Have you try the MIND Diet?

The MIND diet is designed to promote a healthy mind and lower the risk of Alzheimer’s disease. It is a mash-up of the Mediterranean diet and the DASH diet — two diets that have been found to have several health benefits.

Diet information

MIND stands for Mediterranean-DASH Intervention for Neurodegenerative Delay. It was developed by a nutritional epidemiologist, Martha Clare Morris, at Rush University Medical Center through a study that was funded by the National Institute on Aging. Her goal was to lower the risk of Alzheimer’s disease by promoting a diet consisting of brain-healthy foods.

The Mediterranean diet focuses on eating foods that are as natural as possible, while limiting unhealthy fats and red meat. The DASH (Dietary Approaches to Stop Hypertension) diet, as its name suggests, is aimed at helping to ease hypertension. It focuses on helping people to eat foods that can lower their sodium intake and blood pressure.

The MIND diet recommends eating 10 foods daily and avoiding five types of foods.

The healthy-food group contains:


2.Green leafy vegetables in particular

3.Berries, especially blueberries




7.Whole grains



10.Olive oil

The five unhealthy foods are:

1.Fried or fast food

2.Red meats


4.Butter and stick margarine

5.Pastries and sweets

The rules of the diet are:

1.Get at least three servings of whole grains per day

2.Eat a salad each day

3.Eat one other vegetable every day

4.Drink a glass of wine each day

5.Snack almost every day on nuts

6.Eat beans every other day

7.Consume poultry and berries at least twice a week

8.Consume fish at least once a week

9.Unhealthy foods are allowed, but less than one serving per week, with the exception of butter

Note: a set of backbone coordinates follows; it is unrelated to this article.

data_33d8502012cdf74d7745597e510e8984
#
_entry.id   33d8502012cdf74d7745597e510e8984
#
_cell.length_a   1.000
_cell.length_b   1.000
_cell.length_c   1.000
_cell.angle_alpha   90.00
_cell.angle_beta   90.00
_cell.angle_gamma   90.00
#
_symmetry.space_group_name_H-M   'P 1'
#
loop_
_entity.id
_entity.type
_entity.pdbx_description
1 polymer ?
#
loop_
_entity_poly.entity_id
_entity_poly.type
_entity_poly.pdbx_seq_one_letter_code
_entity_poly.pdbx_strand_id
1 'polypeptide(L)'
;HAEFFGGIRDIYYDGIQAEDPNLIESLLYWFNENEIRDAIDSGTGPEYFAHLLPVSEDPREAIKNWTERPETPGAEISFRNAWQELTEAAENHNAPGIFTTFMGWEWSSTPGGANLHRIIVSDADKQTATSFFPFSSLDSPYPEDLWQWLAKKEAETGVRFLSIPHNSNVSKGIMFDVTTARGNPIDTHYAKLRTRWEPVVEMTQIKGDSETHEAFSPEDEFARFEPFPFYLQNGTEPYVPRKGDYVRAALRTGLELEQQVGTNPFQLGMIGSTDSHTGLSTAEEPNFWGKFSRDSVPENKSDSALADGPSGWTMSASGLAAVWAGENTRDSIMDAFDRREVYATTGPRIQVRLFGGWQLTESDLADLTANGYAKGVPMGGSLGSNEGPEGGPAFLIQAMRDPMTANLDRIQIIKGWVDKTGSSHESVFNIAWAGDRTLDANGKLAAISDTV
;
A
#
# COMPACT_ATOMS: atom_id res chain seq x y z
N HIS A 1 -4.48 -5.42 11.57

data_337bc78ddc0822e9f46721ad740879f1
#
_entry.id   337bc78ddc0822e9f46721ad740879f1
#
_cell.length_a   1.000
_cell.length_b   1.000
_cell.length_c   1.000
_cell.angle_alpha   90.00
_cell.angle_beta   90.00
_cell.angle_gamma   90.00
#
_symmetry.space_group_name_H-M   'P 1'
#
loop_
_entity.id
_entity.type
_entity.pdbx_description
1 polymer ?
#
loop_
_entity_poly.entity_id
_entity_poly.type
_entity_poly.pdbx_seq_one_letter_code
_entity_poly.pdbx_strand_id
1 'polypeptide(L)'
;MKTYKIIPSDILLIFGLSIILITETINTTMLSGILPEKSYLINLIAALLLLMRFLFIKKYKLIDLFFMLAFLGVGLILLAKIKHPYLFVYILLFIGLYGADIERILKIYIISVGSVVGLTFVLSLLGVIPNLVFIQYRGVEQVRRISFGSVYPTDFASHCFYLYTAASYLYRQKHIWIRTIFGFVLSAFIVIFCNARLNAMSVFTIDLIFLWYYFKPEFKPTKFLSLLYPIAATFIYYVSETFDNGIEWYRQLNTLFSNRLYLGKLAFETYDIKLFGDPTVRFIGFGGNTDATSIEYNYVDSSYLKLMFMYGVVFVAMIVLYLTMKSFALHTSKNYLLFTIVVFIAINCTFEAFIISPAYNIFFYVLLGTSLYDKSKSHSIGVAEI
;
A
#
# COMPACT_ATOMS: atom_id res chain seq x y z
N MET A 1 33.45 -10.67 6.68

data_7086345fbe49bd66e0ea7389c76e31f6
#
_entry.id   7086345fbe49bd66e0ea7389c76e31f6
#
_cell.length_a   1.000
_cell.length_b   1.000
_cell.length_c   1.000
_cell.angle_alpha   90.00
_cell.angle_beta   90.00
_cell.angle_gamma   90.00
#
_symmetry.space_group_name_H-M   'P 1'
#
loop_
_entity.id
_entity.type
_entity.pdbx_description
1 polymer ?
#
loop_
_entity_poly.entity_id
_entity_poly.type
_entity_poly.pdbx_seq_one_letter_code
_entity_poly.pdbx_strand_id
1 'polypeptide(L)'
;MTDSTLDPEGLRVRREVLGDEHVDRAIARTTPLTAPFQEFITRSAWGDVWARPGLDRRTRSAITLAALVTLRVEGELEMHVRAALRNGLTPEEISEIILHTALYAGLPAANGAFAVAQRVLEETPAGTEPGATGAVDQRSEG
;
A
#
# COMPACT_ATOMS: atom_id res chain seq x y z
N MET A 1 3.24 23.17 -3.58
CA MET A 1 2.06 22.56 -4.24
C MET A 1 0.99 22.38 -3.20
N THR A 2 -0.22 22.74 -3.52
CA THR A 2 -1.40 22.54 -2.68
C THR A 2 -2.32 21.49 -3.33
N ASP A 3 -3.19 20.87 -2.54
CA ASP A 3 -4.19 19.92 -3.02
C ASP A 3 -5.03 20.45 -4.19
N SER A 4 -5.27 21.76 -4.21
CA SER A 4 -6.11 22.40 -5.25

10.Less than 1 tablespoon a day of butter is allowed per day


The researchers’ main goal in creating the MIND diet was to reduce the risk of Alzheimer’s disease (AD). According the Alzheimer’s Foundation of America, it is estimated that about a half-million Americans younger than age 65 have some form of dementia, including Alzheimer’s disease.

Morris and her team conducted studies of the MIND diet for nearly a decade, working with a group of 923 seniors. The results showed that the diet lowered the risk of Alzheimer’s by as much as 53 percent in participants who meticulously adhered to the diet. It also helped 35 percent of the seniors who followed the diet moderately well, according to Rush University Medical Center.

The study also found that the longer a person followed the MIND diet, the better protected the individual was from developing Alzheimer’s. The results of the study were published in March 2015, in the journal Alzheimer’s & Dementia: The Journal of the Alzheimer’s Association.

In another study, Morris’ team conducted a head-to-head comparison of the MIND diet with the DASH and Mediterranean diets. The results that they obtained with the other two diets were similar to those they found with the MIND diet alone. A high adherence to the diets reduced the risk of Alzheimer’s by 39 percent among those who followed the DASH diet and 54 percent among those who followed the Mediterranean diet, according to Rush University Medical Center. However, the participants obtained very little benefit from the two other diets if their adherence to them could be termed moderate rather than strict.

“One of the more exciting things about this is that people who adhered even moderately to the MIND diet had a reduction in their risk for AD,” Morris said in a Rush University press release. “I think that will motivate people.”


Live Science asked Dana Hunnes, senior dietitian at Ronald Reagan UCLA Medical Center and an adjunct assistant professor at the UCLA Fielding School of Public Health, to weigh in on the risks that may be associated with the MIND diet. “The Mediterranean and DASH diets are very healthy diets in general,” said Hunnes. “They are extremely high in plant-based foods: fruits, vegetables, plant-based proteins (nuts, seeds, legumes). They are also very high in potassium and magnesium, two electrolytes/minerals we don’t typically get enough of through diet.

“In general though, these are healthy eating patterns that are high in produce, low in saturated fat and good for human health and even the environment.”

As with any diet, consult with a doctor before starting any new diet plan.


Source: Live Science